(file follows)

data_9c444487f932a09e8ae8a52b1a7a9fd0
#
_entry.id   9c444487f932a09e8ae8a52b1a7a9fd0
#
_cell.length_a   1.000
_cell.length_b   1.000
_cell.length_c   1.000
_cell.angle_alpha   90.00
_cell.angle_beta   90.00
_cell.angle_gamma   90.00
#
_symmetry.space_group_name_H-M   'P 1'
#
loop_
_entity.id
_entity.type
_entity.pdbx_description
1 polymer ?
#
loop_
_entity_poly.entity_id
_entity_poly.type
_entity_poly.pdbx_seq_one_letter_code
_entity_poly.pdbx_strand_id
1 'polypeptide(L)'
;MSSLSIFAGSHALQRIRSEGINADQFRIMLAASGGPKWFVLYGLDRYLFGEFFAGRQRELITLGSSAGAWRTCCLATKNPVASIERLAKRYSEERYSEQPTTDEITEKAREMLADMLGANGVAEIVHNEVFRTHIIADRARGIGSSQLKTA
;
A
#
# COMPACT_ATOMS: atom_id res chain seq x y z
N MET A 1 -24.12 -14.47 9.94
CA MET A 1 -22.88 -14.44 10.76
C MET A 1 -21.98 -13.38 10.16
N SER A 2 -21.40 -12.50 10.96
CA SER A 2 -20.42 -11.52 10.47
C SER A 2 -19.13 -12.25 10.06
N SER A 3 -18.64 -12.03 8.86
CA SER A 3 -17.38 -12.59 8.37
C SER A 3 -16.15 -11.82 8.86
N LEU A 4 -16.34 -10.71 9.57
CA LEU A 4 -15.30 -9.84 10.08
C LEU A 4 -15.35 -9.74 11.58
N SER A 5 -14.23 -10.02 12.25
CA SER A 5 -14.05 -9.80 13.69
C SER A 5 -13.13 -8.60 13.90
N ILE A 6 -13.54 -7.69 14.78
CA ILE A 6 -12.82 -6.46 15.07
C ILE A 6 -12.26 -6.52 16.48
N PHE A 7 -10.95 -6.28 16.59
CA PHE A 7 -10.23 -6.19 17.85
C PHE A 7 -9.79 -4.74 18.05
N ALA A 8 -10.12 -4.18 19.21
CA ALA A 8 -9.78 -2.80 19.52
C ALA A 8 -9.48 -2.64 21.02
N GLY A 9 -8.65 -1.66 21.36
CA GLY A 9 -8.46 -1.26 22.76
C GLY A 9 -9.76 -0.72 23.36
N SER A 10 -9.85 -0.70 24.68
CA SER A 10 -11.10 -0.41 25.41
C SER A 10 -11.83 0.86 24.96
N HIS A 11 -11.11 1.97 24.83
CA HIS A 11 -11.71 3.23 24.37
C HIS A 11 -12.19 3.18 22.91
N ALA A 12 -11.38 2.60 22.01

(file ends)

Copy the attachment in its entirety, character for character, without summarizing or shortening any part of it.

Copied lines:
data_9c444487f932a09e8ae8a52b1a7a9fd0
#
_entry.id   9c444487f932a09e8ae8a52b1a7a9fd0
#
_cell.length_a   1.000
_cell.length_b   1.000
_cell.length_c   1.000
_cell.angle_alpha   90.00
_cell.angle_beta   90.00
_cell.angle_gamma   90.00
#
_symmetry.space_group_name_H-M   'P 1'
#
loop_
_entity.id
_entity.type
_entity.pdbx_description
1 polymer ?
#
loop_
_entity_poly.entity_id
_entity_poly.type
_entity_poly.pdbx_seq_one_letter_code
_entity_poly.pdbx_strand_id
1 'polypeptide(L)'
;MSSLSIFAGSHALQRIRSEGINADQFRIMLAASGGPKWFVLYGLDRYLFGEFFAGRQRELITLGSSAGAWRTCCLATKNPVASIERLAKRYSEERYSEQPTTDEITEKAREMLADMLGANGVAEIVHNEVFRTHIIADRARGIGSSQLKTA
;
A
#
# COMPACT_ATOMS: atom_id res chain seq x y z
N MET A 1 -24.12 -14.47 9.94
CA MET A 1 -22.88 -14.44 10.76
C MET A 1 -21.98 -13.38 10.16
N SER A 2 -21.40 -12.50 10.96
CA SER A 2 -20.42 -11.52 10.47
C SER A 2 -19.13 -12.25 10.06
N SER A 3 -18.64 -12.03 8.86
CA SER A 3 -17.38 -12.59 8.37
C SER A 3 -16.15 -11.82 8.86
N LEU A 4 -16.34 -10.71 9.57
CA LEU A 4 -15.30 -9.84 10.08
C LEU A 4 -15.35 -9.74 11.58
N SER A 5 -14.23 -10.02 12.25
CA SER A 5 -14.05 -9.80 13.69
C SER A 5 -13.13 -8.60 13.90
N ILE A 6 -13.54 -7.69 14.78
CA ILE A 6 -12.82 -6.46 15.07
C ILE A 6 -12.26 -6.52 16.48
N PHE A 7 -10.95 -6.28 16.59
CA PHE A 7 -10.23 -6.19 17.85
C PHE A 7 -9.79 -4.74 18.05
N ALA A 8 -10.12 -4.18 19.21
CA ALA A 8 -9.78 -2.80 19.52
C ALA A 8 -9.48 -2.64 21.02
N GLY A 9 -8.65 -1.66 21.36
CA GLY A 9 -8.46 -1.26 22.76
C GLY A 9 -9.76 -0.72 23.36
N SER A 10 -9.85 -0.70 24.68
CA SER A 10 -11.10 -0.41 25.41
C SER A 10 -11.83 0.86 24.96
N HIS A 11 -11.11 1.97 24.83
CA HIS A 11 -11.71 3.23 24.37
C HIS A 11 -12.19 3.18 22.91
N ALA A 12 -11.38 2.60 22.01